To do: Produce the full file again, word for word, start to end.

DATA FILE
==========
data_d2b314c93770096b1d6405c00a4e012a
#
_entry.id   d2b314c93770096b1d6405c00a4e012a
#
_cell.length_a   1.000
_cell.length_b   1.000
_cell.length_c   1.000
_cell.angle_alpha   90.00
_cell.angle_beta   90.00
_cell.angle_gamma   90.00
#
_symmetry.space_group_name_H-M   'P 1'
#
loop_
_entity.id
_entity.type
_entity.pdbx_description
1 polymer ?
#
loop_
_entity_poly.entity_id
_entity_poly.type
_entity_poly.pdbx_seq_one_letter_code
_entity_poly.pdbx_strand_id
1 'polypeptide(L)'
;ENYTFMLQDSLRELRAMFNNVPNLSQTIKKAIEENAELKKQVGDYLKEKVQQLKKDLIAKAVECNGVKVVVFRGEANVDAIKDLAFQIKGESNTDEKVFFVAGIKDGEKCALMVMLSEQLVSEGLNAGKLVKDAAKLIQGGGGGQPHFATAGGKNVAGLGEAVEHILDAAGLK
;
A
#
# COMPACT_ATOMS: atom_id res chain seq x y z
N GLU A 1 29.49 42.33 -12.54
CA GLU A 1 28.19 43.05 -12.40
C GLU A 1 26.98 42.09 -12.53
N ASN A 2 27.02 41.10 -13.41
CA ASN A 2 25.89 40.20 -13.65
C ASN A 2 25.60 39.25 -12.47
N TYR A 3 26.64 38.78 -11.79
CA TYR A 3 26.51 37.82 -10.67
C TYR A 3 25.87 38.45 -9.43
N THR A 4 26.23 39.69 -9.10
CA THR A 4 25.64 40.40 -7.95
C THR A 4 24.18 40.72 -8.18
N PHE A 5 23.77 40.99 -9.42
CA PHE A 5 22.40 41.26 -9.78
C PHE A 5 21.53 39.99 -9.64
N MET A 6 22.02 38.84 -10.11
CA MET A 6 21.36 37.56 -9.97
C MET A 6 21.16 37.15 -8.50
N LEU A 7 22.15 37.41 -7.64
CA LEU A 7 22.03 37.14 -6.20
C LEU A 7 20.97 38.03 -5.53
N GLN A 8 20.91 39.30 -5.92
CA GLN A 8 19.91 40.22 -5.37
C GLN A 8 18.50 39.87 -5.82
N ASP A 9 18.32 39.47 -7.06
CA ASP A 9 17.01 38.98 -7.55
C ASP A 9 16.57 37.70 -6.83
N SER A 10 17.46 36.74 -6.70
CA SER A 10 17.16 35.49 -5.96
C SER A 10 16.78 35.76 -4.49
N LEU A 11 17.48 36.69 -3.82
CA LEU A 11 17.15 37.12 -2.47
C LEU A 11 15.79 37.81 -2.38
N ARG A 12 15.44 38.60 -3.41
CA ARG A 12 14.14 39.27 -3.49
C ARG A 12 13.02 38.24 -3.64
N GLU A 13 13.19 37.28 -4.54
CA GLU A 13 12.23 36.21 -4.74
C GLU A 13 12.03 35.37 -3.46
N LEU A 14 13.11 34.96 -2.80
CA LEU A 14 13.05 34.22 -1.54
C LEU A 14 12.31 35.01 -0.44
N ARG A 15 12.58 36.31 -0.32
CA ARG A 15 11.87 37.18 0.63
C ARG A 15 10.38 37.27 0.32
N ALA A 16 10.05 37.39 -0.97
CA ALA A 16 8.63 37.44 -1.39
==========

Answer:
data_d2b314c93770096b1d6405c00a4e012a
#
_entry.id   d2b314c93770096b1d6405c00a4e012a
#
_cell.length_a   1.000
_cell.length_b   1.000
_cell.length_c   1.000
_cell.angle_alpha   90.00
_cell.angle_beta   90.00
_cell.angle_gamma   90.00
#
_symmetry.space_group_name_H-M   'P 1'
#
loop_
_entity.id
_entity.type
_entity.pdbx_description
1 polymer ?
#
loop_
_entity_poly.entity_id
_entity_poly.type
_entity_poly.pdbx_seq_one_letter_code
_entity_poly.pdbx_strand_id
1 'polypeptide(L)'
;ENYTFMLQDSLRELRAMFNNVPNLSQTIKKAIEENAELKKQVGDYLKEKVQQLKKDLIAKAVECNGVKVVVFRGEANVDAIKDLAFQIKGESNTDEKVFFVAGIKDGEKCALMVMLSEQLVSEGLNAGKLVKDAAKLIQGGGGGQPHFATAGGKNVAGLGEAVEHILDAAGLK
;
A
#
# COMPACT_ATOMS: atom_id res chain seq x y z
N GLU A 1 29.49 42.33 -12.54
CA GLU A 1 28.19 43.05 -12.40
C GLU A 1 26.98 42.09 -12.53
N ASN A 2 27.02 41.10 -13.41
CA ASN A 2 25.89 40.20 -13.65
C ASN A 2 25.60 39.25 -12.47
N TYR A 3 26.64 38.78 -11.79
CA TYR A 3 26.51 37.82 -10.67
C TYR A 3 25.87 38.45 -9.43
N THR A 4 26.23 39.69 -9.10
CA THR A 4 25.64 40.40 -7.95
C THR A 4 24.18 40.72 -8.18
N PHE A 5 23.77 40.99 -9.42
CA PHE A 5 22.40 41.26 -9.78
C PHE A 5 21.53 39.99 -9.64
N MET A 6 22.02 38.84 -10.11
CA MET A 6 21.36 37.56 -9.97
C MET A 6 21.16 37.15 -8.50
N LEU A 7 22.15 37.41 -7.64
CA LEU A 7 22.03 37.14 -6.20
C LEU A 7 20.97 38.03 -5.53
N GLN A 8 20.91 39.30 -5.92
CA GLN A 8 19.91 40.22 -5.37
C GLN A 8 18.50 39.87 -5.82
N ASP A 9 18.32 39.47 -7.06
CA ASP A 9 17.01 38.98 -7.55
C ASP A 9 16.57 37.70 -6.83
N SER A 10 17.46 36.74 -6.70
CA SER A 10 17.16 35.49 -5.96
C SER A 10 16.78 35.76 -4.49
N LEU A 11 17.48 36.69 -3.82
CA LEU A 11 17.15 37.12 -2.47
C LEU A 11 15.79 37.81 -2.38
N ARG A 12 15.44 38.60 -3.41
CA ARG A 12 14.14 39.27 -3.49
C ARG A 12 13.02 38.24 -3.64
N GLU A 13 13.19 37.28 -4.54
CA GLU A 13 12.23 36.21 -4.74
C GLU A 13 12.03 35.37 -3.46
N LEU A 14 13.11 34.96 -2.80
CA LEU A 14 13.05 34.22 -1.54
C LEU A 14 12.31 35.01 -0.44
N ARG A 15 12.58 36.31 -0.32
CA ARG A 15 11.87 37.18 0.63
C ARG A 15 10.38 37.27 0.32
N ALA A 16 10.05 37.39 -0.97
CA ALA A 16 8.63 37.44 -1.39